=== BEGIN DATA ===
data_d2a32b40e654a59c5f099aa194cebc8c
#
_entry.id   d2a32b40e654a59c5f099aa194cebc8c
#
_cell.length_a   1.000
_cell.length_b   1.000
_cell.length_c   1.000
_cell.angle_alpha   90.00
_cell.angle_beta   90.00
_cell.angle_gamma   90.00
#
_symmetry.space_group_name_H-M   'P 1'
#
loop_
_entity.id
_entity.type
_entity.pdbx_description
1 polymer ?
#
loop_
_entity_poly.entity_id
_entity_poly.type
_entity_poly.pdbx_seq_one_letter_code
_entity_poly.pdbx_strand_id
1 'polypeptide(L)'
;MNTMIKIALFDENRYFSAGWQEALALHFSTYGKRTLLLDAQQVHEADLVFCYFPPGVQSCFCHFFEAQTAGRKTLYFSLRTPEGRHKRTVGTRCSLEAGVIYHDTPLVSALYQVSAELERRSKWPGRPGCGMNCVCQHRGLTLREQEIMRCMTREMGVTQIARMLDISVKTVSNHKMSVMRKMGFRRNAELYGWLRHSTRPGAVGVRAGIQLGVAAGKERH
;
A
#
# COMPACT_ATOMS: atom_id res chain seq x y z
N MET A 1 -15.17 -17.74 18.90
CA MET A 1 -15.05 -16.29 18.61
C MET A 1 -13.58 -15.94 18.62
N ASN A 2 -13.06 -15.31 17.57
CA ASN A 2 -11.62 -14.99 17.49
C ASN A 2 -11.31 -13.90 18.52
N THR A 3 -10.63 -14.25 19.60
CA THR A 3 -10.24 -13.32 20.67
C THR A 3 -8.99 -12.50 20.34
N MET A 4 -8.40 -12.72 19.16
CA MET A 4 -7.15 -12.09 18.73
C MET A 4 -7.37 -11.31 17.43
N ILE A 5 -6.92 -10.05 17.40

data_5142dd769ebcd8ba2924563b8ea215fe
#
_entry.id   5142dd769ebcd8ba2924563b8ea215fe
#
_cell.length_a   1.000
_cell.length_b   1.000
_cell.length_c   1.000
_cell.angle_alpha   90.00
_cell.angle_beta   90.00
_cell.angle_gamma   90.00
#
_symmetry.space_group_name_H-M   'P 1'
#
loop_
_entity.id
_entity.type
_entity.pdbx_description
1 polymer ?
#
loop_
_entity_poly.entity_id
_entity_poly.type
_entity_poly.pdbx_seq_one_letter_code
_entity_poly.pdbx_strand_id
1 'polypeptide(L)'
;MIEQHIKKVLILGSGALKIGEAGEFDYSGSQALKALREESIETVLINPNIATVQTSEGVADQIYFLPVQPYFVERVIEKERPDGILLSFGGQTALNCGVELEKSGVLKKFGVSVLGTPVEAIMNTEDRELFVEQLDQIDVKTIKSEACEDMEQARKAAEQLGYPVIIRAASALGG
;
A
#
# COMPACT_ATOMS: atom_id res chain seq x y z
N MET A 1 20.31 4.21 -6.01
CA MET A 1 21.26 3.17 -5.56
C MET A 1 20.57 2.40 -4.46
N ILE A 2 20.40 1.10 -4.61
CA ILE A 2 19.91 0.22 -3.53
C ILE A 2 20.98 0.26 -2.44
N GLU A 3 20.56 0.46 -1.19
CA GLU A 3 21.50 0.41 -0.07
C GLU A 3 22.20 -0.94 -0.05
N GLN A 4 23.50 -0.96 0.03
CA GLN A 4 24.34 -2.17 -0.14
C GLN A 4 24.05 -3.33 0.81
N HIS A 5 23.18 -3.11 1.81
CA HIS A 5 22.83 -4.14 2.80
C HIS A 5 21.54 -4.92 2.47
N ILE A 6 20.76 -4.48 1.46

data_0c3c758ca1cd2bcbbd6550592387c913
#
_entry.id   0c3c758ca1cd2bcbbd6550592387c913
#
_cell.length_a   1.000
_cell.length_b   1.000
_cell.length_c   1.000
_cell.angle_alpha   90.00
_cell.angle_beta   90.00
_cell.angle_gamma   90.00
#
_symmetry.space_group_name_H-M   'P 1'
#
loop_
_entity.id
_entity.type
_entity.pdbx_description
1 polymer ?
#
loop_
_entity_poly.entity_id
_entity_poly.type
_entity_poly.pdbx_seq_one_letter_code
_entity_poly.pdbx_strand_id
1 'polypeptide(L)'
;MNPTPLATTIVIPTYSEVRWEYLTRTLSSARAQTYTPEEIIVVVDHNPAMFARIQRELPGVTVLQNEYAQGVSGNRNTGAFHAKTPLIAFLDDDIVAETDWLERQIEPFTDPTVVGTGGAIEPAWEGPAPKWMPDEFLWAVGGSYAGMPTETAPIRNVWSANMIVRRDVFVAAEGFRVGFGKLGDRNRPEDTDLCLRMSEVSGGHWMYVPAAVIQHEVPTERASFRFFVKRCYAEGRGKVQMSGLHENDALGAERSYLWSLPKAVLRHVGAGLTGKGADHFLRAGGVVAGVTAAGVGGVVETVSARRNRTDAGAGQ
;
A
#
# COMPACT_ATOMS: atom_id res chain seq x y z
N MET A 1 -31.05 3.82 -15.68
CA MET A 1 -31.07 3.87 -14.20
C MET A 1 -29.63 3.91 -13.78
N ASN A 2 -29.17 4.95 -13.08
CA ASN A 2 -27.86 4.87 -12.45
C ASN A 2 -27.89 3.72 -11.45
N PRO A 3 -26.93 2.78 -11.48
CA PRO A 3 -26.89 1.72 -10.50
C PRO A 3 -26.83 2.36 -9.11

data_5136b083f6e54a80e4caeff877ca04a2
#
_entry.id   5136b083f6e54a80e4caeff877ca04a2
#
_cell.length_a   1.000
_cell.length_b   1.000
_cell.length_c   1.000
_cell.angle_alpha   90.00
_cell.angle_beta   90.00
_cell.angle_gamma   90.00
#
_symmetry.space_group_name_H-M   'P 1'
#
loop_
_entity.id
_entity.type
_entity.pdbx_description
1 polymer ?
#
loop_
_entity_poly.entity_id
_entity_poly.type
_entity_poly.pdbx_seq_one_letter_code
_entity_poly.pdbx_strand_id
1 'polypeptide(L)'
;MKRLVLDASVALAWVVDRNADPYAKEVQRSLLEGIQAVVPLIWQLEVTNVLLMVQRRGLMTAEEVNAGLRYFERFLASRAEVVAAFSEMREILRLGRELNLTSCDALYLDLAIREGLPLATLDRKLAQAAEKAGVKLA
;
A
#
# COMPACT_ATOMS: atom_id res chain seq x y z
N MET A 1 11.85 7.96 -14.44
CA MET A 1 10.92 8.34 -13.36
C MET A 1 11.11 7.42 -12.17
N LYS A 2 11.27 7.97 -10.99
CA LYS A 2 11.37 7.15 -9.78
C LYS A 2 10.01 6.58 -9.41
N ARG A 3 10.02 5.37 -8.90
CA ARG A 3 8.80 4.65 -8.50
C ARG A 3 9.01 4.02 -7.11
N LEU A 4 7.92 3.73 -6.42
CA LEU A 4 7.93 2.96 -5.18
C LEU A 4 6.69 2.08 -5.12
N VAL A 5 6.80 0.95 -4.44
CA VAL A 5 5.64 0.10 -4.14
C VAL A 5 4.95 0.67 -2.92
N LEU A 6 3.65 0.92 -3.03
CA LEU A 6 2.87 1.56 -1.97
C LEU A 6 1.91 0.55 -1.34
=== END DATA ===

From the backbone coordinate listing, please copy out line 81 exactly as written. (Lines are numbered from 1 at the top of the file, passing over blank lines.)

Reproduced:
CA GLU A 3 21.50 0.41 -0.07